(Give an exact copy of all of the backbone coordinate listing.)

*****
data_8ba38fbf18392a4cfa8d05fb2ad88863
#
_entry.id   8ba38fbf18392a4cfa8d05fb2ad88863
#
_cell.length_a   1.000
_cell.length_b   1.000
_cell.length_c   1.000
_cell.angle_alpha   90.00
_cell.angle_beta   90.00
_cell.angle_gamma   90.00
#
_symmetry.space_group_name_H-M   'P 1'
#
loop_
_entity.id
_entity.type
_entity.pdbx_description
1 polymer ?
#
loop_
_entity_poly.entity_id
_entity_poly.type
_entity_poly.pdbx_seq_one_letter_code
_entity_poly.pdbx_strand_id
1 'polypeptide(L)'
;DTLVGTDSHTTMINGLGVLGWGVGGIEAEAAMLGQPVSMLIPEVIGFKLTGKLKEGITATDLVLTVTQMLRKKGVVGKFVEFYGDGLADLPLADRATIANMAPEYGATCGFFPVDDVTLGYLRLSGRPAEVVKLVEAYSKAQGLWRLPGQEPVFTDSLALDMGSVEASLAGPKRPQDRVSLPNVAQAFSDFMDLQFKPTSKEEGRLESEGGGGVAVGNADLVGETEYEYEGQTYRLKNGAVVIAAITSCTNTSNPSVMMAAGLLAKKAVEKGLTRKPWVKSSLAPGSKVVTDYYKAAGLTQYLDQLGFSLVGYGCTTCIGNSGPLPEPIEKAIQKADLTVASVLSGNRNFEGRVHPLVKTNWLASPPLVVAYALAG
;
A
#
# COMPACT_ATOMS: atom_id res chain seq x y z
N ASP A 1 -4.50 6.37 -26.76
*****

data_8ba38fbf18392a4cfa8d05fb2ad88863
#
_entry.id   8ba38fbf18392a4cfa8d05fb2ad88863
#
_cell.length_a   1.000
_cell.length_b   1.000
_cell.length_c   1.000
_cell.angle_alpha   90.00
_cell.angle_beta   90.00
_cell.angle_gamma   90.00
#
_symmetry.space_group_name_H-M   'P 1'
#
loop_
_entity.id
_entity.type
_entity.pdbx_description
1 polymer ?
#
loop_
_entity_poly.entity_id
_entity_poly.type
_entity_poly.pdbx_seq_one_letter_code
_entity_poly.pdbx_strand_id
1 'polypeptide(L)'
;DTLVGTDSHTTMINGLGVLGWGVGGIEAEAAMLGQPVSMLIPEVIGFKLTGKLKEGITATDLVLTVTQMLRKKGVVGKFVEFYGDGLADLPLADRATIANMAPEYGATCGFFPVDDVTLGYLRLSGRPAEVVKLVEAYSKAQGLWRLPGQEPVFTDSLALDMGSVEASLAGPKRPQDRVSLPNVAQAFSDFMDLQFKPTSKEEGRLESEGGGGVAVGNADLVGETEYEYEGQTYRLKNGAVVIAAITSCTNTSNPSVMMAAGLLAKKAVEKGLTRKPWVKSSLAPGSKVVTDYYKAAGLTQYLDQLGFSLVGYGCTTCIGNSGPLPEPIEKAIQKADLTVASVLSGNRNFEGRVHPLVKTNWLASPPLVVAYALAG
;
A
#
# COMPACT_ATOMS: atom_id res chain seq x y z
N ASP A 1 -4.50 6.37 -26.76